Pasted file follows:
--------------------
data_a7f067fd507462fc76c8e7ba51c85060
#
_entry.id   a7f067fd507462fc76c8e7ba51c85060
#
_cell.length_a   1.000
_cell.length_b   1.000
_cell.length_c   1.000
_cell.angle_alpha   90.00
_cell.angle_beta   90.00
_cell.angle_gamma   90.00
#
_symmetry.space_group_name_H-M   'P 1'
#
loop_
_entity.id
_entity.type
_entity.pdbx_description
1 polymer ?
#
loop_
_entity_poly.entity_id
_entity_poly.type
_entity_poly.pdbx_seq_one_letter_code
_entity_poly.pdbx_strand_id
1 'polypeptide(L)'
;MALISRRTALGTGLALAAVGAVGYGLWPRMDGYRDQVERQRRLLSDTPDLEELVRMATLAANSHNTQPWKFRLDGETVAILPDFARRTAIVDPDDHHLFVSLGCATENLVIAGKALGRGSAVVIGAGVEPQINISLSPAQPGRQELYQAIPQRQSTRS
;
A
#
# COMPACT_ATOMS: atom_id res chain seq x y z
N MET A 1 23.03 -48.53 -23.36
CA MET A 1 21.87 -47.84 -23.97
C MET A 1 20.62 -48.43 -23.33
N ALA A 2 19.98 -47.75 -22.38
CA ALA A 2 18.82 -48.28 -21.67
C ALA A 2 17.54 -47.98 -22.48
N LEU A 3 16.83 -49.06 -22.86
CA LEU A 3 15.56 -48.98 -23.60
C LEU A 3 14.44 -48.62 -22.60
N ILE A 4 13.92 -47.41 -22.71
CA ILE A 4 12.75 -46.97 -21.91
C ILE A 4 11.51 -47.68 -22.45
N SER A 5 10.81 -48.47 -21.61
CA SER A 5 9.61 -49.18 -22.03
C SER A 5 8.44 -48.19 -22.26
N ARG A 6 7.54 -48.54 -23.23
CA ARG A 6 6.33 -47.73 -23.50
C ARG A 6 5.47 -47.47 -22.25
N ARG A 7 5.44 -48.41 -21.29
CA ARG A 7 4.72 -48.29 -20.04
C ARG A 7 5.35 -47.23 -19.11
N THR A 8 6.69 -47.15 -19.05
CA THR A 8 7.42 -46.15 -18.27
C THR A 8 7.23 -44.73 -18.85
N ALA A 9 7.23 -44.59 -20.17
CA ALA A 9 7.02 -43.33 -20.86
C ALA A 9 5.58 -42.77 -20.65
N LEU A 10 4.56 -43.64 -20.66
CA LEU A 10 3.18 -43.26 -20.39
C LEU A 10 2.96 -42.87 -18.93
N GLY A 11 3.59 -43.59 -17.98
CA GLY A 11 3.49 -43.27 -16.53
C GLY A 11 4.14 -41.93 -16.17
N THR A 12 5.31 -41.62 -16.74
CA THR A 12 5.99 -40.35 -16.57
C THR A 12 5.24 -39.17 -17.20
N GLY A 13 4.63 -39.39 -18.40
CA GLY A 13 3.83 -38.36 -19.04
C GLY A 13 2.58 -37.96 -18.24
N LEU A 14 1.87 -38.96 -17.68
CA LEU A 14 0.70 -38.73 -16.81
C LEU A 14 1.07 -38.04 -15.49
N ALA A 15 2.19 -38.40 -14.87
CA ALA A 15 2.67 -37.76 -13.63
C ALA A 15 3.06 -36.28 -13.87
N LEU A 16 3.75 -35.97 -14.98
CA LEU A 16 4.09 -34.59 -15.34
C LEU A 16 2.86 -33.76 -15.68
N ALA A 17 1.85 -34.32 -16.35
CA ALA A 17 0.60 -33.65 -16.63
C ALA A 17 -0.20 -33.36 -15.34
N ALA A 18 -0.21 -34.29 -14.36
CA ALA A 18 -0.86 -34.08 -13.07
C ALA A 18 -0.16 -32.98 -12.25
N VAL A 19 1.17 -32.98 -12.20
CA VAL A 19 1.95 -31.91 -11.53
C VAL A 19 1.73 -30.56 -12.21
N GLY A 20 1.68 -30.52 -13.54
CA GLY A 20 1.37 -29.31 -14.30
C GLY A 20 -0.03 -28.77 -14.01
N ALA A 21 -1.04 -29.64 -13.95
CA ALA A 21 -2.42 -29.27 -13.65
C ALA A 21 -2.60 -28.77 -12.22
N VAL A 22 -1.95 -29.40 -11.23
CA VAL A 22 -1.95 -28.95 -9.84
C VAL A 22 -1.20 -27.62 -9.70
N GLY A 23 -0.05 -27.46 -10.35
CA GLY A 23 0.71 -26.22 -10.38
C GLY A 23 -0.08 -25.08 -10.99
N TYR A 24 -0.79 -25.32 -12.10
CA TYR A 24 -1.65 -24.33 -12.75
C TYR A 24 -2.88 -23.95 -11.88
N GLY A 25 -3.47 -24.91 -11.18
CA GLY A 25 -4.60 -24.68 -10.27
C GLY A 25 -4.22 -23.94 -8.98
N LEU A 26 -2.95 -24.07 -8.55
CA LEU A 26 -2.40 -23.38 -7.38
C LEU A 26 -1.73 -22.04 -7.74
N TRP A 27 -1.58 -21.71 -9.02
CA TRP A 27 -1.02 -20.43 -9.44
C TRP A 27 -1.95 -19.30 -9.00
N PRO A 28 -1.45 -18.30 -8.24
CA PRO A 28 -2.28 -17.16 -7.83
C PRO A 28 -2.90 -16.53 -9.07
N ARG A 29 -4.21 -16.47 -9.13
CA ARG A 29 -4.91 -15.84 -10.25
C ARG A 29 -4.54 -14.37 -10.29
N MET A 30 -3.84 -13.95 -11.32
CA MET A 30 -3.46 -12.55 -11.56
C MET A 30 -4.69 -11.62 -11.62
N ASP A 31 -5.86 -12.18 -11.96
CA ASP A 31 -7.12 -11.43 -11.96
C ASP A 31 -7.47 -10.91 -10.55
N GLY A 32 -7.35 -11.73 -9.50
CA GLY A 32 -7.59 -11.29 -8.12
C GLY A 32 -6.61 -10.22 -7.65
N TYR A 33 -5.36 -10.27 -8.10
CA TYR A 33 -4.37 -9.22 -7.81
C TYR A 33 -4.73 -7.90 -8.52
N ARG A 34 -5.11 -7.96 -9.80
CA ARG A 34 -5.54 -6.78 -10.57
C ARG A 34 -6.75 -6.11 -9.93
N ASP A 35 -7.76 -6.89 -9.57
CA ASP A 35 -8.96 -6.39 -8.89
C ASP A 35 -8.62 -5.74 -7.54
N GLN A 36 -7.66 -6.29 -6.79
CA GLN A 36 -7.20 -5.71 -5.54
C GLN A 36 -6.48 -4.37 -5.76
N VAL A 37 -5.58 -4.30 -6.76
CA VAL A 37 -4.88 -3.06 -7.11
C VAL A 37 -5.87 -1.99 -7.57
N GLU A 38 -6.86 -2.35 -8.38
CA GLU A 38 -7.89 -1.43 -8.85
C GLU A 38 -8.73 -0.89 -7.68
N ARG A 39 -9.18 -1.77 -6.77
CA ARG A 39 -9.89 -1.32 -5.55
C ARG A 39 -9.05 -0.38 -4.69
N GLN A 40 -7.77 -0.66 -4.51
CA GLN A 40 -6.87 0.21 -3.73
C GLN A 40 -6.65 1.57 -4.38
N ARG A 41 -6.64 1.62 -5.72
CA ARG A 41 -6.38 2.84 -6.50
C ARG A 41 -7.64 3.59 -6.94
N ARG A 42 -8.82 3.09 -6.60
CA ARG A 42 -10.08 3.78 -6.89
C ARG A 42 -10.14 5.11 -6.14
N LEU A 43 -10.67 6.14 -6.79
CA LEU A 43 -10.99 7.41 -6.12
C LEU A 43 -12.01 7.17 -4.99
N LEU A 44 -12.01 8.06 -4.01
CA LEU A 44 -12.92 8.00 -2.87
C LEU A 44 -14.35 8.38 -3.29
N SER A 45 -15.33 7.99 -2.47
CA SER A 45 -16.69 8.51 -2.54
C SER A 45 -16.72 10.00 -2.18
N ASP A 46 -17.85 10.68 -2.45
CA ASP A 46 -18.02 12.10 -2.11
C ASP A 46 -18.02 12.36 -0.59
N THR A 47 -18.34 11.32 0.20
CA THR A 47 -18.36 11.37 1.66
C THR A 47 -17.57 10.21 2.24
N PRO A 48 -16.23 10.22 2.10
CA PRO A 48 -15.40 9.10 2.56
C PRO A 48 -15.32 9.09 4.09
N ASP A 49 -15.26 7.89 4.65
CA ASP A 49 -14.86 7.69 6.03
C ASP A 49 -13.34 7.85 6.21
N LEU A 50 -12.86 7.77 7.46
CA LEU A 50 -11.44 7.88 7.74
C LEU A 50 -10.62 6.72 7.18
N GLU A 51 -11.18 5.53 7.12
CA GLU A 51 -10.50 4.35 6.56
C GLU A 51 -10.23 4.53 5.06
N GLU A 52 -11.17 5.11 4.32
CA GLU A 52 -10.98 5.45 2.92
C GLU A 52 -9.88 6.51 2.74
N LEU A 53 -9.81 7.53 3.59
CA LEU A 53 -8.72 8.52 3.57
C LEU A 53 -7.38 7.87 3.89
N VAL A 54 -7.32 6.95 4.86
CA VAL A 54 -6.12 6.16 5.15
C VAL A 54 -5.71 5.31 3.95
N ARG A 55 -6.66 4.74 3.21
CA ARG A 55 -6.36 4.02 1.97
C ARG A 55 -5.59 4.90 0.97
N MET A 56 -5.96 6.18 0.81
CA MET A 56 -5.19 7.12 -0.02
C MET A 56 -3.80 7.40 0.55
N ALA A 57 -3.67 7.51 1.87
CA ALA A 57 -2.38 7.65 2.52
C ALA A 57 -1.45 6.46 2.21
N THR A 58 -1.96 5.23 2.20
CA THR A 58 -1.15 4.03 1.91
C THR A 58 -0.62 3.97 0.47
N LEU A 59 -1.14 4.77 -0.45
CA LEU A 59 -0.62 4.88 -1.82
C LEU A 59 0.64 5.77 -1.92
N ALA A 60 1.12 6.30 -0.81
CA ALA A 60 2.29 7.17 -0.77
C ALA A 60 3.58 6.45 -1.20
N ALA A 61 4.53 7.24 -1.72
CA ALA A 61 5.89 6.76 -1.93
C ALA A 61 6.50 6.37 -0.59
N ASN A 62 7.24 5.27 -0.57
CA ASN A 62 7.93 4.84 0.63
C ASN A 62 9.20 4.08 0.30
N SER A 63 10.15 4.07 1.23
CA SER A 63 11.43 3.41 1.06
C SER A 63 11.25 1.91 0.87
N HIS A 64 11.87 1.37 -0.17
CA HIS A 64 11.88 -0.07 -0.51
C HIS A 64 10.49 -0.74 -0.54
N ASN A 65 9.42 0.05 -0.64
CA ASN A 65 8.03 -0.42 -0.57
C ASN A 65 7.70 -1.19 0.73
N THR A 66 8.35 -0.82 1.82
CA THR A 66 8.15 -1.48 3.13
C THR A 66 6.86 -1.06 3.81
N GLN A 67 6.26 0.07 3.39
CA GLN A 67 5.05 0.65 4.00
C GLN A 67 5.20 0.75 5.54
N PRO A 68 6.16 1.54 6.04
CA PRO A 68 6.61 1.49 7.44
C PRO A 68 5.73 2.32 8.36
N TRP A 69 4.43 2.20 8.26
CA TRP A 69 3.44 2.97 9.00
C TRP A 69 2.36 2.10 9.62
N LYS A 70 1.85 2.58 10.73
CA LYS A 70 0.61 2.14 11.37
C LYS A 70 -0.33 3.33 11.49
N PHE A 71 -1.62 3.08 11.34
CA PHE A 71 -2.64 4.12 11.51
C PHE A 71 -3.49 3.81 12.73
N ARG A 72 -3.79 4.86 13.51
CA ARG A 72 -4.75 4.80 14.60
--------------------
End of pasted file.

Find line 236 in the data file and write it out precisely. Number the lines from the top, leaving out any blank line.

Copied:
CA TRP A 69 3.44 2.97 9.00